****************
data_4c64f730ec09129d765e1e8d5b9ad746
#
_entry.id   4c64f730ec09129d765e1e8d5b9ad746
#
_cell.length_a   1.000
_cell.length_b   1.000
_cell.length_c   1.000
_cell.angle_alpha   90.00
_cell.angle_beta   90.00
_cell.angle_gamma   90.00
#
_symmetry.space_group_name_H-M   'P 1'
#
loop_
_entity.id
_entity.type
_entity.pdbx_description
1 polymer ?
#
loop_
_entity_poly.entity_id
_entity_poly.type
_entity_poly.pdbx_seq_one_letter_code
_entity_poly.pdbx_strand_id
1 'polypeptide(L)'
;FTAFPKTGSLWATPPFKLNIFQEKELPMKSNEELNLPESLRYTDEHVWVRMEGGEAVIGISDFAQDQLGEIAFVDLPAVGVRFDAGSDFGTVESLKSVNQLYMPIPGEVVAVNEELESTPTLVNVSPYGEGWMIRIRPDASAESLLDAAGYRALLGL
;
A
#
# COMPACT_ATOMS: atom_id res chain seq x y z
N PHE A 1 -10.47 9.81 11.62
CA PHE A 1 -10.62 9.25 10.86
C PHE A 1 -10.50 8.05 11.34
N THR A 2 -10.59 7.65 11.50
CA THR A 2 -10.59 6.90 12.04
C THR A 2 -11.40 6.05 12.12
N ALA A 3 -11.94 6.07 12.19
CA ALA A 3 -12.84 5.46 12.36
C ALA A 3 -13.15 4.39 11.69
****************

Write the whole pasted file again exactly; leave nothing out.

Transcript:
data_4c64f730ec09129d765e1e8d5b9ad746
#
_entry.id   4c64f730ec09129d765e1e8d5b9ad746
#
_cell.length_a   1.000
_cell.length_b   1.000
_cell.length_c   1.000
_cell.angle_alpha   90.00
_cell.angle_beta   90.00
_cell.angle_gamma   90.00
#
_symmetry.space_group_name_H-M   'P 1'
#
loop_
_entity.id
_entity.type
_entity.pdbx_description
1 polymer ?
#
loop_
_entity_poly.entity_id
_entity_poly.type
_entity_poly.pdbx_seq_one_letter_code
_entity_poly.pdbx_strand_id
1 'polypeptide(L)'
;FTAFPKTGSLWATPPFKLNIFQEKELPMKSNEELNLPESLRYTDEHVWVRMEGGEAVIGISDFAQDQLGEIAFVDLPAVGVRFDAGSDFGTVESLKSVNQLYMPIPGEVVAVNEELESTPTLVNVSPYGEGWMIRIRPDASAESLLDAAGYRALLGL
;
A
#
# COMPACT_ATOMS: atom_id res chain seq x y z
N PHE A 1 -10.47 9.81 11.62
CA PHE A 1 -10.62 9.25 10.86
C PHE A 1 -10.50 8.05 11.34
N THR A 2 -10.59 7.65 11.50
CA THR A 2 -10.59 6.90 12.04
C THR A 2 -11.40 6.05 12.12
N ALA A 3 -11.94 6.07 12.19
CA ALA A 3 -12.84 5.46 12.36
C ALA A 3 -13.15 4.39 11.69